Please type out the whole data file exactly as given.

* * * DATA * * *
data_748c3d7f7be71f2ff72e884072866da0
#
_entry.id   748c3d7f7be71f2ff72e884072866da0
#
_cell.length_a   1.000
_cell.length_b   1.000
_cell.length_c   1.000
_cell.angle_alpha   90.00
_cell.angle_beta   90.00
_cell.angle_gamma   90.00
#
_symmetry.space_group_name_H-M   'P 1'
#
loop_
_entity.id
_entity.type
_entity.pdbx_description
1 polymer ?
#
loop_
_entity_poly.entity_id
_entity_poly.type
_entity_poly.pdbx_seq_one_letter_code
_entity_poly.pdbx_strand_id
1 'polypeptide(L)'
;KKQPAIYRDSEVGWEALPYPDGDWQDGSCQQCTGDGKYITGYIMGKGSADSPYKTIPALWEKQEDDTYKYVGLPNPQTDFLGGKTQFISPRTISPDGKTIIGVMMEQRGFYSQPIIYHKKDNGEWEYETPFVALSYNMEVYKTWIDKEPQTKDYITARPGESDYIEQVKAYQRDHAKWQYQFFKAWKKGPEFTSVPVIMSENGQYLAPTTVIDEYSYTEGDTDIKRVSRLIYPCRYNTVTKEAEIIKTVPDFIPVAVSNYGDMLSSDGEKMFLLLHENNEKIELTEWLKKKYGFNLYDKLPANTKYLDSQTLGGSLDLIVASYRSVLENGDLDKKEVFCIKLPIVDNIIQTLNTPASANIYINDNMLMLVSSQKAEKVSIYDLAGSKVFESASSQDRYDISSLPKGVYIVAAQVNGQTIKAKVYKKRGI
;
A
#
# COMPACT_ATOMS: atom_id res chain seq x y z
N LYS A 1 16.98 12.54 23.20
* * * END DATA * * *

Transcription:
data_748c3d7f7be71f2ff72e884072866da0
#
_entry.id   748c3d7f7be71f2ff72e884072866da0
#
_cell.length_a   1.000
_cell.length_b   1.000
_cell.length_c   1.000
_cell.angle_alpha   90.00
_cell.angle_beta   90.00
_cell.angle_gamma   90.00
#
_symmetry.space_group_name_H-M   'P 1'
#
loop_
_entity.id
_entity.type
_entity.pdbx_description
1 polymer ?
#
loop_
_entity_poly.entity_id
_entity_poly.type
_entity_poly.pdbx_seq_one_letter_code
_entity_poly.pdbx_strand_id
1 'polypeptide(L)'
;KKQPAIYRDSEVGWEALPYPDGDWQDGSCQQCTGDGKYITGYIMGKGSADSPYKTIPALWEKQEDDTYKYVGLPNPQTDFLGGKTQFISPRTISPDGKTIIGVMMEQRGFYSQPIIYHKKDNGEWEYETPFVALSYNMEVYKTWIDKEPQTKDYITARPGESDYIEQVKAYQRDHAKWQYQFFKAWKKGPEFTSVPVIMSENGQYLAPTTVIDEYSYTEGDTDIKRVSRLIYPCRYNTVTKEAEIIKTVPDFIPVAVSNYGDMLSSDGEKMFLLLHENNEKIELTEWLKKKYGFNLYDKLPANTKYLDSQTLGGSLDLIVASYRSVLENGDLDKKEVFCIKLPIVDNIIQTLNTPASANIYINDNMLMLVSSQKAEKVSIYDLAGSKVFESASSQDRYDISSLPKGVYIVAAQVNGQTIKAKVYKKRGI
;
A
#
# COMPACT_ATOMS: atom_id res chain seq x y z
N LYS A 1 16.98 12.54 23.20